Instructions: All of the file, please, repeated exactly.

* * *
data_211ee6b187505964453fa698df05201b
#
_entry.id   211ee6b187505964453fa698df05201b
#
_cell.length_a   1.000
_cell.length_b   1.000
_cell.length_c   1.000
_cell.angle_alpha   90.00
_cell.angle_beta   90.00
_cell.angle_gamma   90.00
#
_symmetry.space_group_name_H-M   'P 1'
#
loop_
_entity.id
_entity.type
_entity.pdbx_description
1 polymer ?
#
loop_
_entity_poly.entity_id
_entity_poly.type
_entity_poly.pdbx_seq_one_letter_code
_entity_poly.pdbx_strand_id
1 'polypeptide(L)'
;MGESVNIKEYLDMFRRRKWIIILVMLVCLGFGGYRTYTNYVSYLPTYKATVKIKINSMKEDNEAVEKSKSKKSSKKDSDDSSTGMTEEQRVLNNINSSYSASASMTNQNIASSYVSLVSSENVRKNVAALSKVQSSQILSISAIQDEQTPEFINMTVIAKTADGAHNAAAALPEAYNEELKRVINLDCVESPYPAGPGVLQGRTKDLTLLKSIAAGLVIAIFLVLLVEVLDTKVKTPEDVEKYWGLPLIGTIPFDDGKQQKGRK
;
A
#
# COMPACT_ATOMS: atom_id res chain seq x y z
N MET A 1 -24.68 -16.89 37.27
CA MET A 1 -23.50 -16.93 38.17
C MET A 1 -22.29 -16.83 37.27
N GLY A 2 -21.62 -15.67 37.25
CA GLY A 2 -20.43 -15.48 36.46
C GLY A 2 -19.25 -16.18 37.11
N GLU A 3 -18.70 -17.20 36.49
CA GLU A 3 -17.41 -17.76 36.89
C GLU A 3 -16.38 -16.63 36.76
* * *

data_211ee6b187505964453fa698df05201b
#
_entry.id   211ee6b187505964453fa698df05201b
#
_cell.length_a   1.000
_cell.length_b   1.000
_cell.length_c   1.000
_cell.angle_alpha   90.00
_cell.angle_beta   90.00
_cell.angle_gamma   90.00
#
_symmetry.space_group_name_H-M   'P 1'
#
loop_
_entity.id
_entity.type
_entity.pdbx_description
1 polymer ?
#
loop_
_entity_poly.entity_id
_entity_poly.type
_entity_poly.pdbx_seq_one_letter_code
_entity_poly.pdbx_strand_id
1 'polypeptide(L)'
;MGESVNIKEYLDMFRRRKWIIILVMLVCLGFGGYRTYTNYVSYLPTYKATVKIKINSMKEDNEAVEKSKSKKSSKKDSDDSSTGMTEEQRVLNNINSSYSASASMTNQNIASSYVSLVSSENVRKNVAALSKVQSSQILSISAIQDEQTPEFINMTVIAKTADGAHNAAAALPEAYNEELKRVINLDCVESPYPAGPGVLQGRTKDLTLLKSIAAGLVIAIFLVLLVEVLDTKVKTPEDVEKYWGLPLIGTIPFDDGKQQKGRK
;
A
#
# COMPACT_ATOMS: atom_id res chain seq x y z
N MET A 1 -24.68 -16.89 37.27
CA MET A 1 -23.50 -16.93 38.17
C MET A 1 -22.29 -16.83 37.27
N GLY A 2 -21.62 -15.67 37.25
CA GLY A 2 -20.43 -15.48 36.46
C GLY A 2 -19.25 -16.18 37.11
N GLU A 3 -18.70 -17.20 36.49
CA GLU A 3 -17.41 -17.76 36.89
C GLU A 3 -16.38 -16.63 36.76